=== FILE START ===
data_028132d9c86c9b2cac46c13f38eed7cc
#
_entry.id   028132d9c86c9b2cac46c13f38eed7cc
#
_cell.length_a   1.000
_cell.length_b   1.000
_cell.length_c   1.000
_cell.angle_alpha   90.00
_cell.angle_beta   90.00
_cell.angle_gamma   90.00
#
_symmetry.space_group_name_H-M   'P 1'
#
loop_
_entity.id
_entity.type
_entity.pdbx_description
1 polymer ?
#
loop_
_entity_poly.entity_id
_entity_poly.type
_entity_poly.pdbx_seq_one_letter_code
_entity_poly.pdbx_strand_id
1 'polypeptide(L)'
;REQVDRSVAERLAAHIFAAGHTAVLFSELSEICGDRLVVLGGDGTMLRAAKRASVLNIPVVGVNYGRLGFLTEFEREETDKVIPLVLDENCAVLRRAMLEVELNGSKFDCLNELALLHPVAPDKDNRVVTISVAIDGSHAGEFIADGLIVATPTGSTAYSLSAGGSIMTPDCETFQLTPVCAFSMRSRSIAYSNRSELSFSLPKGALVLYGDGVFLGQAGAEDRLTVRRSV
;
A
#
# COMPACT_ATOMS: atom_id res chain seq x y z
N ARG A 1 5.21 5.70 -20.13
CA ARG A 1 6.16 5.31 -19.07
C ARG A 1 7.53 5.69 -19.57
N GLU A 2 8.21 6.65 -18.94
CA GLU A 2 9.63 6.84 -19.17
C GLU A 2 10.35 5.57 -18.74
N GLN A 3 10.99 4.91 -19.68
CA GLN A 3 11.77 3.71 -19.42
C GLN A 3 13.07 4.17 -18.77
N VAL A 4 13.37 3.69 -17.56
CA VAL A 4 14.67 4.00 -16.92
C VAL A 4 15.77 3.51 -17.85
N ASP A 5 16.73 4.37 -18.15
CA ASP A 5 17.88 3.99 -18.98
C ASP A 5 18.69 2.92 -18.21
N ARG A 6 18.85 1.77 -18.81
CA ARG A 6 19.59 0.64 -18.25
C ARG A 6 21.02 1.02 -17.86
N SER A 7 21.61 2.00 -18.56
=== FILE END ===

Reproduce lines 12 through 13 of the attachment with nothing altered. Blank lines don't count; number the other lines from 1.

_symmetry.space_group_name_H-M   'P 1'
#